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Bass Bass Knows the way the wind is flowing.
  • Docker on Windows Server

    , fanbaby wrote

    From reading the above thread, I gather there won't be any magic of having Linux apps running on windows without a VM (current docker setup on windows runs Linux in a VM), or Windows apps running on Linux.

    So basically this announcement means there will be a new way of running Windows apps in containers on Windows servers.

    So containers will have OS dependencies now? :S If that is the case, it kills one of the major advantages of containers. A container should be able to run on any container host without any needing any knowledge of the nature of the container host! That's literally how they sold Docker. You make a container on your workstation, you can copy and paste it anywhere and it'll run. That's the whole damn point!

    Docker for Windows already does this. The trick is it virtualizes a very small Linux system behind the scenes, but it is entirely transparent to the user. The result though is you can run any container from the Docker registry on Windows.

    It would make more sense for Microsoft to add Linux API support, or at least fast-path/low overhead mode to virtualizing Linux on Windows so that it can run any Docker container, but.. that's probably getting too friendly with Linux to happen. :)

  • Docker on Windows Server

    But you can already use Docker on Windows (including non-server editions). It virtualizes a lightweight Linux operating system, but I don't see how you can get around that.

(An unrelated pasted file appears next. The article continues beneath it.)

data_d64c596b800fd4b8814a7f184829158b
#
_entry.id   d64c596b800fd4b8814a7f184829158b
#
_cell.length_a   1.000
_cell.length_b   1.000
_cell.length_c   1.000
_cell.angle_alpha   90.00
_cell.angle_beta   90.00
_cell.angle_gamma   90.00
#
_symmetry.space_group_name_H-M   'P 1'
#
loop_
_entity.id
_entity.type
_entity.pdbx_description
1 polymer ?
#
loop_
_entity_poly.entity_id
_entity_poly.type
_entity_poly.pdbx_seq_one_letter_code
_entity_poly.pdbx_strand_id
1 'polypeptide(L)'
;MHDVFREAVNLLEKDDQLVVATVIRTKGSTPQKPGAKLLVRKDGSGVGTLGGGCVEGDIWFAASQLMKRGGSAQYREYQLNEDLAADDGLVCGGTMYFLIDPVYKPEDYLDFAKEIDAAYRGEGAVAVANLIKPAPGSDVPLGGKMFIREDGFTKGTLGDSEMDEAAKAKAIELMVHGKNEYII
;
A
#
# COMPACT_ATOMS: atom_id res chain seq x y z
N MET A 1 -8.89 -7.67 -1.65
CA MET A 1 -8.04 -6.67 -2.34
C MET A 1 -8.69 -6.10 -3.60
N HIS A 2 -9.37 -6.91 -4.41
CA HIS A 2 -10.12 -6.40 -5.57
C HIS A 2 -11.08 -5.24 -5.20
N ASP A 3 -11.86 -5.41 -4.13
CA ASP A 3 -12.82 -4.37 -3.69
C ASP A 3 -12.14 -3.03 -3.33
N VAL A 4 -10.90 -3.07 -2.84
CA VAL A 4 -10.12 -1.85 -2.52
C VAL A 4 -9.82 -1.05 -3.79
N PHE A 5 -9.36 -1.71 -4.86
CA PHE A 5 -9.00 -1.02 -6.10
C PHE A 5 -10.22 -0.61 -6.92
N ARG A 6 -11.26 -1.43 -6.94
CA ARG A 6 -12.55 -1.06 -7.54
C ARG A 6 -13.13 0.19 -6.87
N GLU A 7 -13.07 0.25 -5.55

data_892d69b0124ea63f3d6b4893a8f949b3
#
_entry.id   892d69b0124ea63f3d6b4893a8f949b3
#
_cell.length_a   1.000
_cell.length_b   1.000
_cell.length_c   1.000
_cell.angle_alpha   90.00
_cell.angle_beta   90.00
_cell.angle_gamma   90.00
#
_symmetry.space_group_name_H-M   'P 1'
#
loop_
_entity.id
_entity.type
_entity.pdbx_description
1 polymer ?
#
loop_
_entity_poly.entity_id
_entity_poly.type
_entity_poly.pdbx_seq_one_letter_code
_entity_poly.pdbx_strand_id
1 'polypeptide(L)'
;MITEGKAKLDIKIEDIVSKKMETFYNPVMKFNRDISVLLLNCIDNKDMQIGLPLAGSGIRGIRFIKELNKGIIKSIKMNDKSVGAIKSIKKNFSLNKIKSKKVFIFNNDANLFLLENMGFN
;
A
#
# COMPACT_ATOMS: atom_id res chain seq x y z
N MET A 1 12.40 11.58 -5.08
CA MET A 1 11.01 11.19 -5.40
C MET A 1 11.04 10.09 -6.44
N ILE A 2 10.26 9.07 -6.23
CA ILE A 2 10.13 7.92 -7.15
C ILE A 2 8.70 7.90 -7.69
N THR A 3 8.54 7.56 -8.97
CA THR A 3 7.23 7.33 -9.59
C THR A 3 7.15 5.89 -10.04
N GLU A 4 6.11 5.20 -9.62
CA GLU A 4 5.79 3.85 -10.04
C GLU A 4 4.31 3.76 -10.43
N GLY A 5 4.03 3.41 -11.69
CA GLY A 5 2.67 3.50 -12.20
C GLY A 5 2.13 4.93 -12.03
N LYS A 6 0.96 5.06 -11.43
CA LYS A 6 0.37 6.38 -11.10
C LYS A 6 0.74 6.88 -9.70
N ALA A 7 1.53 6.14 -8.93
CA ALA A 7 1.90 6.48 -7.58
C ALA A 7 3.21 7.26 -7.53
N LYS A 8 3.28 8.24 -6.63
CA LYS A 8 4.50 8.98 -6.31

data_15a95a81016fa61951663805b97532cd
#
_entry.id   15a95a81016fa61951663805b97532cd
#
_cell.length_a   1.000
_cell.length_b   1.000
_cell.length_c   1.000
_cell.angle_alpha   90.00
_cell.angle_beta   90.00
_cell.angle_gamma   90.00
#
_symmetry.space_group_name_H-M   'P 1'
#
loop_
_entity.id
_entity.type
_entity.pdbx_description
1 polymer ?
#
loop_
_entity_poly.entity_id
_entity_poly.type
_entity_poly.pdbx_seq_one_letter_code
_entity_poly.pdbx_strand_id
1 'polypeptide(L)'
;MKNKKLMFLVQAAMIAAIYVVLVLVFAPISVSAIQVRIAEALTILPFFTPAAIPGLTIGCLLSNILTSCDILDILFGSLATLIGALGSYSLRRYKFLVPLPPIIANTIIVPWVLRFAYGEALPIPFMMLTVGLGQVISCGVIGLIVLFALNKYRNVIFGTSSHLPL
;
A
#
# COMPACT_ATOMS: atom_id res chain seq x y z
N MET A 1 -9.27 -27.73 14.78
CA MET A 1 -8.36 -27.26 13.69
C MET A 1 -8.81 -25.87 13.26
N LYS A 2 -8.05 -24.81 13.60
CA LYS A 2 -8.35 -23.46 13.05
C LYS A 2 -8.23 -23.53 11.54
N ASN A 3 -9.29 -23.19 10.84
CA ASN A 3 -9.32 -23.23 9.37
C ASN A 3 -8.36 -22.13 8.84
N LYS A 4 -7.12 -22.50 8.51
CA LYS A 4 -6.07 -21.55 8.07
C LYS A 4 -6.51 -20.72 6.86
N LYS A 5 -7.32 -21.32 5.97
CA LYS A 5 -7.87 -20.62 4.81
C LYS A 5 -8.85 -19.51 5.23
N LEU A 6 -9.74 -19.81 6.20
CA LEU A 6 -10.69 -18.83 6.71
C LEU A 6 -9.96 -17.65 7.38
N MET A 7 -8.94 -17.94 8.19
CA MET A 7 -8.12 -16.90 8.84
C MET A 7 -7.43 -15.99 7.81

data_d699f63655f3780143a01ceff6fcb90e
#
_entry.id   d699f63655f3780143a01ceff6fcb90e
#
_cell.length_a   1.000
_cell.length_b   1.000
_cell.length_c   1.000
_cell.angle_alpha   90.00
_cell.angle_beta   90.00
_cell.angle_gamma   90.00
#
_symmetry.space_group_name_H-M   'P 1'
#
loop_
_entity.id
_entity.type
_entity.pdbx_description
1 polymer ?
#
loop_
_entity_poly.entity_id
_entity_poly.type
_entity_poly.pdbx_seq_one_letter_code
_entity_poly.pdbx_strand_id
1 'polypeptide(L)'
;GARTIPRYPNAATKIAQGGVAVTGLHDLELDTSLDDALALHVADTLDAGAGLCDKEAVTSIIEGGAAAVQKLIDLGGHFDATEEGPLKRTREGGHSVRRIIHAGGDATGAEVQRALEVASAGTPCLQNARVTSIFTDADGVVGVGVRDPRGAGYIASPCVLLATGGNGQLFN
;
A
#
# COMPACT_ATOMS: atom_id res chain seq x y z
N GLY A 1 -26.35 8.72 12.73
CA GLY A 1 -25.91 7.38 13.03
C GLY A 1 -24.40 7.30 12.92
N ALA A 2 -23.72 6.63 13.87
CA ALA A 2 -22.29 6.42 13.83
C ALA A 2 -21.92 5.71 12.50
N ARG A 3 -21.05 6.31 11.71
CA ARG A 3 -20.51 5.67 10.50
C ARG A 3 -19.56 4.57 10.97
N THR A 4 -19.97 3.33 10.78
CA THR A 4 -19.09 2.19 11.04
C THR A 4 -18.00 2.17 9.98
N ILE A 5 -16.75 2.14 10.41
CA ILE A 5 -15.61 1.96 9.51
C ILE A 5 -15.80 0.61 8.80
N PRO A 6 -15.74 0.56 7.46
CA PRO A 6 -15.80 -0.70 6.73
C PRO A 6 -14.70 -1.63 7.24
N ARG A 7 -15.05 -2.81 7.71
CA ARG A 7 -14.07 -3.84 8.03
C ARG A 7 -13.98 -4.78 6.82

• No more need for developers (that means you)

    , Charles wrote

    Software developers will not be automated away anytime soon...

    These types of tools aren't new and their purpose is not to replace developers, but rather to empower non-developers with the ability to make software themselves in a relatively narrow domain....

    If anything, we need more developers in the world, not less. Given the amount of problems there are and will be that need to be solved with software (by digital craftspeople who can design and build material solutions from abstraction), simple UI-based app construction tools are a teardrop in the ocean of complexity we face...

    Keep learning, keep hacking, keep thinking.


    Exactly! It confuses me when people on our field think like that. Software/computer science touches everything. Medicine, physics, astronomy, biology, business/finance, construction, agriculture, transportation, arts, entertainment, education, all stages of the supply chain (resource extraction, logistics, manufacturing, retail). True story: Yesterday I stumbled on a company that makes and sells spices and even they are hiring computer folk as a large % of their openings.

    I mean, there is literally nothing in the human endeavor that we don't in some way touch. And if you don't see computer scientists there, it's not because it's we are not useful there, it's because we are completely spread thin. There is so much we can do and not enough people to do it..

    Until I can point at any object in my house (including the house itself) and confidently say that thing was made exclusively by machines and technology (unless I explicitly want something to be human made) - we still have stuff to do.

  • Ebola spreads to USA

    @Dr Herbie:

    Yes, but the nurse probably was taking far more precautions then usual for her job considering it's ........... Ebola.